A growing trade in humans has sent a quarter-million refugees north across the Mediterranean, with hundreds drowning en route. A civil war in Libya has left the country with two rival governments, cities in ruins and more than 4,000 dead.
Amid that fighting, the Islamic State has built its most important outpost on the Libyan shore, a redoubt to fall back upon as it is bombed in Syria and Iraq. With the Pentagon saying the Islamic State's fast-growing force now numbers between 5,000 and 6,500 fighters, some of Mr. Obama's top national security aides are pressing for a second American military intervention in Libya.
These were the risks of acting, none of which Clinton foresaw. "We came, we saw, he died!" she gloated after Qaddafi was captured and killed. "Two days before," the Times notes, "Mrs. Clinton had taken a triumphal tour of the Libyan capital, Tripoli, and for weeks top aides had been circulating a 'ticktock' that described her starring role in the events that had led to this moment. It was a brag sheet for a cabinet member eyeing a presidential race, and the Clinton team's eagerness to claim credit for her prompted eye-rolling at the White House and the Pentagon. Some joked that to hear her aides tell it, she had practically called in the airstrikes herself."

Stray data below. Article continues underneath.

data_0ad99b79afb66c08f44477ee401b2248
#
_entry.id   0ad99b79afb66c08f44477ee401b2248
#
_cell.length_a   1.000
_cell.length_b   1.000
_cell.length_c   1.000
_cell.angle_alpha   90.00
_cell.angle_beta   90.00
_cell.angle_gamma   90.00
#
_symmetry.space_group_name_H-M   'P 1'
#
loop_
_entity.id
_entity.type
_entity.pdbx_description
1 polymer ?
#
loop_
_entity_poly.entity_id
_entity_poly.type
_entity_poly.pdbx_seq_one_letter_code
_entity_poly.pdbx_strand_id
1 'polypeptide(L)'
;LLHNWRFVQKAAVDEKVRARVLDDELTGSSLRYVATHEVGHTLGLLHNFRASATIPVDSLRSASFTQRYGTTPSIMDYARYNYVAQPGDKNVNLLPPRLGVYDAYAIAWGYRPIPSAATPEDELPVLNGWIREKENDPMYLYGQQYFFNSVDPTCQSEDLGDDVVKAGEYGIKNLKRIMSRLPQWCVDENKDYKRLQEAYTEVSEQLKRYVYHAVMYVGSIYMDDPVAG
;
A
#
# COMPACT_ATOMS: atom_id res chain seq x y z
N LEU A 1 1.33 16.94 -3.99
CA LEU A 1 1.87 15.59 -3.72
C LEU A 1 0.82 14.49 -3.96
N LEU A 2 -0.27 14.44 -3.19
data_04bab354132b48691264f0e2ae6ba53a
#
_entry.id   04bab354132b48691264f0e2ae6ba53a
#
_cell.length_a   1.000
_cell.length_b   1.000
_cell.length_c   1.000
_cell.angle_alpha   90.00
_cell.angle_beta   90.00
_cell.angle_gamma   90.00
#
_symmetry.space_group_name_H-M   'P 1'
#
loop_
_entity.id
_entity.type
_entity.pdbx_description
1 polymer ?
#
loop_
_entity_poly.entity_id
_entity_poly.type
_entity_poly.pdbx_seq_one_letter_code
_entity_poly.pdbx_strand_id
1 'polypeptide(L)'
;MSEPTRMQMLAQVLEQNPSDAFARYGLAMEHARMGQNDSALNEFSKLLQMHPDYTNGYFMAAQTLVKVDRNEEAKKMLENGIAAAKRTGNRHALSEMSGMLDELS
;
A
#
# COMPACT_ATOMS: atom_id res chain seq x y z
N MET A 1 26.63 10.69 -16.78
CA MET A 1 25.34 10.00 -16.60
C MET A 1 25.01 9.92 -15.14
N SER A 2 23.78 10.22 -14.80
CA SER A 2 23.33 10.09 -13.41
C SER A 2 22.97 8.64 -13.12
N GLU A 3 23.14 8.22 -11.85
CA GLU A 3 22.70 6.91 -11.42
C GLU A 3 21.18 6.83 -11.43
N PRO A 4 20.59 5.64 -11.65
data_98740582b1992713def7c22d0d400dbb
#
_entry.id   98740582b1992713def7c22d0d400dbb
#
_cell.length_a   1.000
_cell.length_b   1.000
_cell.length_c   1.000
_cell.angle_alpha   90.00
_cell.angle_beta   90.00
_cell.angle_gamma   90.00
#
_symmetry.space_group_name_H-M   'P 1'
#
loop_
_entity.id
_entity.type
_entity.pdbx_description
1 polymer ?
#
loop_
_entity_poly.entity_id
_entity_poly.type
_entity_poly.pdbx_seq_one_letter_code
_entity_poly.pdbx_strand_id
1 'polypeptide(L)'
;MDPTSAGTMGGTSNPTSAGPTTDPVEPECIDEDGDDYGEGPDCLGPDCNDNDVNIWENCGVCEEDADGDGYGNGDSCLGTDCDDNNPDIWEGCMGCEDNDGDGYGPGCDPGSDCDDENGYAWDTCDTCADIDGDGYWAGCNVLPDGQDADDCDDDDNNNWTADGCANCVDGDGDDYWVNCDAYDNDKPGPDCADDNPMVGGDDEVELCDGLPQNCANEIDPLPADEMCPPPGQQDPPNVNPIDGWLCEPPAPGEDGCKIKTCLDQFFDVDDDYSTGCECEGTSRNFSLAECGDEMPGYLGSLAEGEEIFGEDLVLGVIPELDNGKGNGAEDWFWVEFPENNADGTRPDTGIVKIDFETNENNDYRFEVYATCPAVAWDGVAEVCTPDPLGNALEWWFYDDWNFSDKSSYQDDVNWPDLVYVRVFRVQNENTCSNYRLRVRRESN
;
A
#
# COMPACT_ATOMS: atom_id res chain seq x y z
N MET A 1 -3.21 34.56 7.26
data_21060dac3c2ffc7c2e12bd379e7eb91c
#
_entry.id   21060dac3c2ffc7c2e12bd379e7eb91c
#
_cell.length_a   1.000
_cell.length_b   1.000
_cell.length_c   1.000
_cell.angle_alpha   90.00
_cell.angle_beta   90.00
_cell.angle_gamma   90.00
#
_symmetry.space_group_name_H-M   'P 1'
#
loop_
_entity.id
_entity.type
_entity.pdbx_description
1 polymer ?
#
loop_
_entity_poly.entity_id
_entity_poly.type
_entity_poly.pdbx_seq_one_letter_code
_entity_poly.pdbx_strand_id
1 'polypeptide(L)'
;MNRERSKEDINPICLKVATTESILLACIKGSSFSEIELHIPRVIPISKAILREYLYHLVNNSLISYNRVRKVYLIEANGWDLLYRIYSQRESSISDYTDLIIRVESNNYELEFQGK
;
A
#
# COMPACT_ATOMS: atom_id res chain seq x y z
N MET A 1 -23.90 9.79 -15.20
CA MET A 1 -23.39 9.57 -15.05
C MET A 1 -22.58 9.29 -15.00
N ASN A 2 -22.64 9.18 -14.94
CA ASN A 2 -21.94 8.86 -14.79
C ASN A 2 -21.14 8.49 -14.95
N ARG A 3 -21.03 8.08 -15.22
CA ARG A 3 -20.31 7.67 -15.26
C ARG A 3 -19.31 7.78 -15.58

Testifying before Congress last October, after the disastrous fallout from the intervention had become impossible to ignore, Clinton was more generous. "At the end of the day, this was the president's decision," she said. But she continued to insist that toppling Qaddafi exemplified "smart power at its best," while reserving judgment on the long-term consequences.
In short, Clinton, who did not publicly regret her vote for the Iraq war until 2014, will not admit that intervening in Libya was a mistake, making it impossible for her to learn from it. The Times puts it a little more gently:
This is the story of how a woman whose Senate vote for the Iraq war may have doomed her first presidential campaign nonetheless doubled down and pushed for military action in another Middle Eastern country. As she once again seeks the White House, campaigning in part on her experience as the nation's chief diplomat, an examination of the intervention she championed shows her at what was arguably her moment of greatest influence as secretary of state. It is a working portrait rich with evidence of what kind of president she might be, and especially of her expansive approach to the signal foreign-policy conundrum of today: whether, when and how the United States should wield its military power in Syria and elsewhere in the Middle East.
Clinton's reckless interventionism should hurt her with voters but probably won't. Of the three Republicans most likely to face her in November, Donald Trump seems most inclined to use the issue against her, but who knows what his views will be this fall? Ted Cruz has criticized the intervention in Libya but sounds decidedly less cautious about Syria, while Marco Rubio is at least as "expansive" as Clinton when it comes to finding excuses for war.